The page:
The Giants loss lands them at 5-8 on the season, putting a winning season out of reach. However, the playoffs are still within their grasp as they’re just a half-game behind the Washington Football Team (as of this writing).
This was the kind of game the Giants had hoped they had put behind them over the course of their four-game winning streak. But it seems they haven’t completely outgrown their troubles from early in the season.
So what can we take away from this latest loss as we enter the final quarter of the 2020 season?
Credit to the defense
The Giants’ defense isn’t going to be thrilled with the box score this game. Arizona put up 26 points, 390 total yards, and 159 rushing yards, all of which are a big step backward for a defense which carried the team through a four-game winning streak.
But that being said, this game could have been much, much worse, and it’s a credit to the defense that it wasn’t.
The Cardinals’ first two possessions started on the Giants’ 9 and 38-yard lines, but only resulted in three points. All told, the Cardinals ran 27 plays in the Giants’ territory before the Giants ran one on the Cardinals side of the field (which didn’t come until the second half). But even so, the Giants held Arizona to 13 points in that half.
Kyler Murray and Kliff Kingsbury pose a problem for just about any defense, but Patrick Graham’s unit did well to keep the score close until late in the third quarter despite carrying around one Giant albatross of an offense.
Familiar problems return
Over the course of the Giants loss to the Cardinals we saw a bunch of problems that lead to the Giants’ 1-7 start to the season. Turnovers, inaccuracy, lack of separation from the receivers, questionable offensive play calling, and bad pass protection all combined to hobble the Giants’ offense.
We don’t have to go through the complete litany of everything that went wrong for (and with) the Giants this game — suffice to say that not much has gone right when you get blown out by 19 points and the game wasn’t even that close.
But we do need to take a minute and address the Giants’ four offensive fumbles and their bad pass protection. Really, the two tie into one another — as well as the Giants’ issues getting receivers open. Daniel Jones didn’t throw any interceptions, but he struggled, completing just 11 passes (52 percent) for 127 total yards. Making matters worse, Jones was sacked six times and fumbled three times, losing one. Jones’ average time to throw was 2.97 seconds (per NextGenStats) and he threw into coverage on a third of his pass attempts, as Evan Engram was the Giants’ only receiving option to approach league-average separation.
It will take a second (or third) watching of the game to untangle the mess that was the Giants’ offense. But the offensive line took a definite step backwards, helped by Jones holding onto the ball for too long, at least some of the time waiting for receiving options who couldn’t work open.
Toughness only goes so far
It was something of a surprise that Daniel Jones started this week’s game after not being able to hand the ball off without pain two weeks ago and missing last week. And it was pretty clear from the start that Jones wasn’t right, regardless of what Joe Judge said.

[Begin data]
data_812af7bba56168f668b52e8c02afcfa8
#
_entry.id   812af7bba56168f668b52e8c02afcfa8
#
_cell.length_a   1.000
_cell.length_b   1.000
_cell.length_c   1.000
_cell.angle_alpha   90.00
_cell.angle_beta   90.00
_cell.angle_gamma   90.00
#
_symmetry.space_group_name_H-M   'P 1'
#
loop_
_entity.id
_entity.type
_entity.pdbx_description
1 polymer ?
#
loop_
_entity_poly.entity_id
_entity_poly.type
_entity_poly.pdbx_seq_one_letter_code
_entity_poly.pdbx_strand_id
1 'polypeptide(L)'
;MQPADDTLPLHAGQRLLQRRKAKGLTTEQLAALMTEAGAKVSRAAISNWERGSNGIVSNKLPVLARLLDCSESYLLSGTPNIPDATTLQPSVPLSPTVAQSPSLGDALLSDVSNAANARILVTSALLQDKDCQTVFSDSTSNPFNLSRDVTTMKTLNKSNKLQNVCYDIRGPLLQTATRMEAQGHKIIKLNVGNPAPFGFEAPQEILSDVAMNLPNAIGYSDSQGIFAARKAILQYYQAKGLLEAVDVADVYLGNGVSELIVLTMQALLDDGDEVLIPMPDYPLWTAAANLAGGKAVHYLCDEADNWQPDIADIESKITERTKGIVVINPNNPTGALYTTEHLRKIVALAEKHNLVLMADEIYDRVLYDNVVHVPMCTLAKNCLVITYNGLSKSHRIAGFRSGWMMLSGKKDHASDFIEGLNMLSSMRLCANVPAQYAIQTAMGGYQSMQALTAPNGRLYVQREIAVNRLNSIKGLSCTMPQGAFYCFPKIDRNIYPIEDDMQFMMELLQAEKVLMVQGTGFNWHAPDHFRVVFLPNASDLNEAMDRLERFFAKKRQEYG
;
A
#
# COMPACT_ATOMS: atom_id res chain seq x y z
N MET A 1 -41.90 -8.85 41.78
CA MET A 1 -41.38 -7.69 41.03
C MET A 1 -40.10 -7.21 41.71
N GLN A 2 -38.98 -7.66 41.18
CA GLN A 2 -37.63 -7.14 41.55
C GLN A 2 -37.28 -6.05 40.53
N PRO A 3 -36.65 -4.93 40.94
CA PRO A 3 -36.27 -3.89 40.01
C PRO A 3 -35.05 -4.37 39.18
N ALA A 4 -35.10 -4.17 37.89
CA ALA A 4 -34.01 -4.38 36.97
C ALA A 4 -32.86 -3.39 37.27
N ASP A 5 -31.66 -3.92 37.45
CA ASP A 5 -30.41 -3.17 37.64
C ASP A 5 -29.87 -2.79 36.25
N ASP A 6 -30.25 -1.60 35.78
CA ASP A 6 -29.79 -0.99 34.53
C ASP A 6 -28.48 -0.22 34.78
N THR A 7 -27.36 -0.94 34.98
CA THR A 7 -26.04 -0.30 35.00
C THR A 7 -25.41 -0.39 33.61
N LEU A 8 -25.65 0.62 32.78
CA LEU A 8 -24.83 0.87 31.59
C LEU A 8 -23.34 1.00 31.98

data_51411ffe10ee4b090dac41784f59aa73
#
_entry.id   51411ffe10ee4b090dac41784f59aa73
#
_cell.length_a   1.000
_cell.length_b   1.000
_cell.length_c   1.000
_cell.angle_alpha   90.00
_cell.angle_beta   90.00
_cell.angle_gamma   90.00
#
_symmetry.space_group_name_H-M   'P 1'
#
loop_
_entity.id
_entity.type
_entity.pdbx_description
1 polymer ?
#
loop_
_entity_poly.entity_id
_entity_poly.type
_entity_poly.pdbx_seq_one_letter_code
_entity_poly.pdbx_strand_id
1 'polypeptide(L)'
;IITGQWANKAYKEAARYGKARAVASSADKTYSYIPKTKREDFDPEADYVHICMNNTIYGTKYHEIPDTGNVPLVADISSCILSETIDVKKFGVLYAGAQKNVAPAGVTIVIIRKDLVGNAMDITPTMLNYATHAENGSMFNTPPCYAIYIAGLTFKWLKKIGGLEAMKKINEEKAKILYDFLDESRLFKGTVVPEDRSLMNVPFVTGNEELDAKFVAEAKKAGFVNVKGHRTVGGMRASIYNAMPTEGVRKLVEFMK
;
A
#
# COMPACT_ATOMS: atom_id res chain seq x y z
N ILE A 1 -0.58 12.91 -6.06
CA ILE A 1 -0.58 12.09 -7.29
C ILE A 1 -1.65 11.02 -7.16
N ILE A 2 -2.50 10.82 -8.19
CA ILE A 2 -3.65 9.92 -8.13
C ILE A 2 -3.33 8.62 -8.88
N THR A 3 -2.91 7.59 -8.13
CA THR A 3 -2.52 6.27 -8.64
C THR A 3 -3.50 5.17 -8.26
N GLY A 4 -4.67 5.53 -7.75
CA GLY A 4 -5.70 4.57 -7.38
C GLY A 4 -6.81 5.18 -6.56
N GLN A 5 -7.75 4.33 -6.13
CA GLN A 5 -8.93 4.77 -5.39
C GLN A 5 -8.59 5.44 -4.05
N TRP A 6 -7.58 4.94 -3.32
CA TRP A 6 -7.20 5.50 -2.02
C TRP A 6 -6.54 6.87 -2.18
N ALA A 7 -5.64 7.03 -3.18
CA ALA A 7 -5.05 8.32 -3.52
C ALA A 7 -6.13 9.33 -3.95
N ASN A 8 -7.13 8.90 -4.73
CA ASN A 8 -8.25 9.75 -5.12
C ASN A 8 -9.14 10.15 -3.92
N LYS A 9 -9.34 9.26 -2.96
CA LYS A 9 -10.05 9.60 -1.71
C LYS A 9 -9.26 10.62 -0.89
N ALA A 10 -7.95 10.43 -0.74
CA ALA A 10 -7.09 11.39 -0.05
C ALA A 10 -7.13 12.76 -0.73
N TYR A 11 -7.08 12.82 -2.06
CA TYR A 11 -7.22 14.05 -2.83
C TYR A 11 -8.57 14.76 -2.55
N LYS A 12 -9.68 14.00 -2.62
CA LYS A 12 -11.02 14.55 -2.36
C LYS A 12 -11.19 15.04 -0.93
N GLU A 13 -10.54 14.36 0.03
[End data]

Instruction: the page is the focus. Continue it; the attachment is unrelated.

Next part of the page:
Jones’ accuracy was questionable early in the game, over or under throwing receivers (even in the short area of the field). It was also obvious pretty early in the game that his greatest weapon, the ability to slow defenses down with the threat of a run, simply wasn’t available. So rather than scrambling for positive yardage, Jones held the ball and was unable to make defenders miss behind the line of scrimmage. Once Vance Joseph and the Cardinals’ defenders realized that, they were able to tee off and hit Jones relentlessly. Those sacks and hits added up quickly and Jones was clearly once again hobbled by the time he was pulled from the game.
Jones has a reputation as a “tough” player, but toughness can’t make a torn muscle work. And no matter how high your pain tolerance it will affect you. The Giants are in a “Must Win” situation and made the decision that starting a less-than-healthy Jones gave them a better chance of winning than Colt McCoy. We’ll never know if that’s true, but now we have to be on watch to see if Jones’ setback extends to next week against Myles Garrett and the Cleveland Browns’ defense.
Special teams remain a problem
For the third game in a row we need to talk about the Giants’ special teams. I’m not going to get on them for the fumbled kick return — ball security is always paramount, but it’s also hard to anticipate a rogue toe.
But we do need to talk about the Giants’ punt return coverage as Christian Kirk picked up 77 yards on six returns, an average of nearly 13 yards per return. For context, the NFL’s leading punt returner (with more than 1 return per game) is averaging 12.18 yards per return on the season. The Giants’ punt and kick coverage has given up favorable field position to their last three opponents, and it finally caught up to them. On the flip side, the Giants didn’t have any punt returns, and they averaged just 20.5 yards on their five kick-off returns.
There’s also the matter of punter Riley Dixon, who has struggled of late. He has been a great punter since joining the Giants, combining great leg strength with accurate placement. That’s helped the Giants’ field some of the better special teams units in the NFL in recent years, but this week he was just off. Dixon was only able to drop one punt inside the 20, and gave up a touchback as well.
It won’t make SportsCenter, and didn’t play as big a role as the struggling offense, but the Giants’ special teams definitely made the defense’s job harder.
Perhaps the Giants are missing some of the core special teams players they’ve lost to injury, but with three special teams coaches on the team, they need to get this figured out.